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The Journal Gazette

Monday, May 14, 2018 1:00 am

In the news

Ex-NFL coach Chuck Knox dies

Chuck Knox, the former NFL coach who took the Los Angeles Rams to three straight NFC championship games and also led the Seattle Seahawks and Buffalo Bills, has died. He was 86.

The Rams and Seahawks said Sunday that Knox died Saturday night.

“He established a winning culture and a legacy that will never be forgotten, being the only coach to lead the Rams to five consecutive double-digit-win seasons,” the Rams said in a statement. “We hold his family in our thoughts and prayers during this difficult time.”

Called “Ground Chuck,” for his run-first offenses, Knox was the NFL coach of the year in 1973, 1980 and 1984. His teams went 186-147-1 during 22 NFL seasons, including two stints with the Rams. He won five straight NFC West titles from 1973 to '77, and he returned in 1992 for the franchise's final three seasons in Los Angeles before its move to St. Louis.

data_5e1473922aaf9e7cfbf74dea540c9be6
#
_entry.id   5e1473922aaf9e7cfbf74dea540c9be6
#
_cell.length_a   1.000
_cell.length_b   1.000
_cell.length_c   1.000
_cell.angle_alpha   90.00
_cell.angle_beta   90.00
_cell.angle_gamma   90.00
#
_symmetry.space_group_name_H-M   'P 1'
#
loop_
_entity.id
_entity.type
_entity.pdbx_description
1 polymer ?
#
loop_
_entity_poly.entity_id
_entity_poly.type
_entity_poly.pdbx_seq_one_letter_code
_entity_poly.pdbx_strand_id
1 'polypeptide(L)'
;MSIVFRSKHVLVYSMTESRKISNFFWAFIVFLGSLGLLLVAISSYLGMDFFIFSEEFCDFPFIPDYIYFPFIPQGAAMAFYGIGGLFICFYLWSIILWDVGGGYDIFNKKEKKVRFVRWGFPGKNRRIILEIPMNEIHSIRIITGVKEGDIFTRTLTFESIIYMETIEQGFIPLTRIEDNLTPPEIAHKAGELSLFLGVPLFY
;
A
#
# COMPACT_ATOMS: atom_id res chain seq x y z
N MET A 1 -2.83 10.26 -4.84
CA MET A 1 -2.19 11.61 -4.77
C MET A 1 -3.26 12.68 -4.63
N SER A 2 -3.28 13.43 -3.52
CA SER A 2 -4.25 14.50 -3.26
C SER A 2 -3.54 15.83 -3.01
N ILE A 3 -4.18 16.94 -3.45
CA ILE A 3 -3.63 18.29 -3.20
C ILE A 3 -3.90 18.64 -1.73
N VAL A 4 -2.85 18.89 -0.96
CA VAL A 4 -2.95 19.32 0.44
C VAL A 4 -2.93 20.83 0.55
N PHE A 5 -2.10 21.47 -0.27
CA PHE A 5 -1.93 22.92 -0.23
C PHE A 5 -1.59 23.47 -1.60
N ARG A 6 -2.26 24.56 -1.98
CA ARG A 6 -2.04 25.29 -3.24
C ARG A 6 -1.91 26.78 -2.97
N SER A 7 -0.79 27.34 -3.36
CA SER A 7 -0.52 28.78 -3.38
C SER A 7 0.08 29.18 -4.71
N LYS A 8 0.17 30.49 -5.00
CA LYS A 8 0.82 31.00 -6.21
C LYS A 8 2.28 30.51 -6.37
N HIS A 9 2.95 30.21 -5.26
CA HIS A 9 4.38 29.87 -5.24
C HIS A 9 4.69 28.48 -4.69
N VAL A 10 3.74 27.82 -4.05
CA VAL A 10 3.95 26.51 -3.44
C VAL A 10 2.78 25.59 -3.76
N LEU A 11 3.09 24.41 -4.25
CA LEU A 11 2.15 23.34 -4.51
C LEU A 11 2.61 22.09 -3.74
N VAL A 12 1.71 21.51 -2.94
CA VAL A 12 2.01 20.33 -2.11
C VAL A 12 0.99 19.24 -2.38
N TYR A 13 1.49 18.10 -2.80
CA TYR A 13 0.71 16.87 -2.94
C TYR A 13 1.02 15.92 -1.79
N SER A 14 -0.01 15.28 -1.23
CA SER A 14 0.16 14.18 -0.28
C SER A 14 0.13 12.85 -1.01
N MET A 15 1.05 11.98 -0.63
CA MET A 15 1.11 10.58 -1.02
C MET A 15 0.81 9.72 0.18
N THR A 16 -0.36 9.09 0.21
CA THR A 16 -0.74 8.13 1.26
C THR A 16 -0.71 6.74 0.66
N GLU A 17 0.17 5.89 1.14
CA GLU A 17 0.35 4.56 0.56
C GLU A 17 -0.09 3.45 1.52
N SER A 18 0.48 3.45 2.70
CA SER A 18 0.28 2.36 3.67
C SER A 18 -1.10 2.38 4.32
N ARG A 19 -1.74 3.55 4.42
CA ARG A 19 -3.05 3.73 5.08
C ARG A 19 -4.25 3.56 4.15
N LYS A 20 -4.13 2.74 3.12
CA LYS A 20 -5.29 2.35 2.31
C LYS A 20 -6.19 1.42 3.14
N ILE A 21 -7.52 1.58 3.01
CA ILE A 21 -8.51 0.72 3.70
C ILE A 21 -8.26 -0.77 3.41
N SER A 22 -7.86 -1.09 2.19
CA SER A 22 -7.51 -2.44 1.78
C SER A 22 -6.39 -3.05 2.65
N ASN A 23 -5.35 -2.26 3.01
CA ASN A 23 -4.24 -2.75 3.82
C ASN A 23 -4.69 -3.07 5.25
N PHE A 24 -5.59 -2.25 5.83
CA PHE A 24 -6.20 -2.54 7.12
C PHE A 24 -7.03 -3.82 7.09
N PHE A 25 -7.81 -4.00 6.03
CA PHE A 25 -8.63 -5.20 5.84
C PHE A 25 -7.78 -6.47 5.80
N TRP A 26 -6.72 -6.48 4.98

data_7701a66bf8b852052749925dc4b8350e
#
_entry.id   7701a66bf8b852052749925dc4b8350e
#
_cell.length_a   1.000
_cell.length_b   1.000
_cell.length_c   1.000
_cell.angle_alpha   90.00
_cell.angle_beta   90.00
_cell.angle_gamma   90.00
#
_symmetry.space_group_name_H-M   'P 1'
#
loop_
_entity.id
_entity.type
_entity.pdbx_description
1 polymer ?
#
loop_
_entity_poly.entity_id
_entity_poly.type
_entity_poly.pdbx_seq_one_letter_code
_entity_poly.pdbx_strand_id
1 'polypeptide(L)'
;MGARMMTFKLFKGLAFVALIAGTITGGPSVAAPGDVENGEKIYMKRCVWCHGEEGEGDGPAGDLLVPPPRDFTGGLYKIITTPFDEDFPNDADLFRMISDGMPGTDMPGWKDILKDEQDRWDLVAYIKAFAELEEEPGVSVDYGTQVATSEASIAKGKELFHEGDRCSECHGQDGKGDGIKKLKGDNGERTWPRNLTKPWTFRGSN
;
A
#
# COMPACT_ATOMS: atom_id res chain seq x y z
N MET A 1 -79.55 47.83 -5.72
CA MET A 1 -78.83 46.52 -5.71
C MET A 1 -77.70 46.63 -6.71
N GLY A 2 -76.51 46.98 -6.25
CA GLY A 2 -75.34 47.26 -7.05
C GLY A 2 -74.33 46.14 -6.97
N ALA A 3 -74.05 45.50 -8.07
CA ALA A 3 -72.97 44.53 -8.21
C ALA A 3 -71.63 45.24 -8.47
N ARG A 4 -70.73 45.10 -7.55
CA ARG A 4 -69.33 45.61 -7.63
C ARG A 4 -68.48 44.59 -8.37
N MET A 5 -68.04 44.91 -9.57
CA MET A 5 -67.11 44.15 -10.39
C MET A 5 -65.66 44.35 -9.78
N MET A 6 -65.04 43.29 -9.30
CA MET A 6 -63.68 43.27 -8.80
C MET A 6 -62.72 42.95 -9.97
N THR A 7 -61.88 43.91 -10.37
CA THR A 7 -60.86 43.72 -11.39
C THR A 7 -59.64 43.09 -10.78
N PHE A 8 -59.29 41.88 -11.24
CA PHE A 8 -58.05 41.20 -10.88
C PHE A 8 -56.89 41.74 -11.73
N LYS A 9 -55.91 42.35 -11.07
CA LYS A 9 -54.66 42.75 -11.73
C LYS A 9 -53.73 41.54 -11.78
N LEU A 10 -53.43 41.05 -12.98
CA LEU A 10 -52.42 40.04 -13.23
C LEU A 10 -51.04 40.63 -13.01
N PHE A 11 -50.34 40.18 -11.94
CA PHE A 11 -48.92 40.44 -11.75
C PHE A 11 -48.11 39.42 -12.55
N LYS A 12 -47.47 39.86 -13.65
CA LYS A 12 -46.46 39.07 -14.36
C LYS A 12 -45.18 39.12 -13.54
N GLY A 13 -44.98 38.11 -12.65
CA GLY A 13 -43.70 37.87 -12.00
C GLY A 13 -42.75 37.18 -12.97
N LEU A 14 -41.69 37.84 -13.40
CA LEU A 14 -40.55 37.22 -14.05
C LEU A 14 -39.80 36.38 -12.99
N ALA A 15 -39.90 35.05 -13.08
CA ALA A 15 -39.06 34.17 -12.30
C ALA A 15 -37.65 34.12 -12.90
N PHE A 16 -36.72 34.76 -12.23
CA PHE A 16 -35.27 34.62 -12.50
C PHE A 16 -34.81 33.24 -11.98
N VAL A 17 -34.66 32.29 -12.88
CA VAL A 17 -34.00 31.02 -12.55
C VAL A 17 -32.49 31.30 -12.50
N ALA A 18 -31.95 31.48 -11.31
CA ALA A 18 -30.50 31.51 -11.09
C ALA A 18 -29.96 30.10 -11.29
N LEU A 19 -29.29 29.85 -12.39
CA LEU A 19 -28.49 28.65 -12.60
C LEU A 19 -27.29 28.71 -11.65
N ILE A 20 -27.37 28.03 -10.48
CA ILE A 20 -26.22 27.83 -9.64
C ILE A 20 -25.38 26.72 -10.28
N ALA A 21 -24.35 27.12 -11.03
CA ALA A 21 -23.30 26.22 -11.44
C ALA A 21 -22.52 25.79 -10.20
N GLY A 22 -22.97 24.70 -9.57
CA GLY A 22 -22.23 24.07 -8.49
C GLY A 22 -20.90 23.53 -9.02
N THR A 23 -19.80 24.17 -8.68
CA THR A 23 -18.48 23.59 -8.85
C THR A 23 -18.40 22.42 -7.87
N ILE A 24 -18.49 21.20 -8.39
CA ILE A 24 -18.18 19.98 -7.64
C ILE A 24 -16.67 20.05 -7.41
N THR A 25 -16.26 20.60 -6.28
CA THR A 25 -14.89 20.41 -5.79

The Pennsylvania native left the Rams in 1978 for the Buffalo Bills. After five seasons, he took over the Seahawks in 1983 and immediately led the franchise to its first playoff berth and the AFC title game. He spent nine seasons with Seattle.@body list indent:

“His presence projected an external toughness, but merited instantaneous respect by the genuine care and concern he held for his players,” the Seahawks said in a statement. “He was one of the great influencers not only in football, but in life.”

Knox was a two-way tackle at Juniata College in Pennsylvania, serving as a captain on the school's undefeated 1953 team. He began his coaching career as an assistant at Juniata. He was a high school assistant at Tyrone and then coach at Ellwood City before moving on to Wake Forest and Kentucky.

Knox entered professional football in the AFL with the New York Jets as offensive line coach in 1963, and played a key role in the recruitment of quarterback Joe Namath. He remained with the Jets until 1966, and was then offensive line coach with the Detroit Lions from 1967-1972.

– Associated Press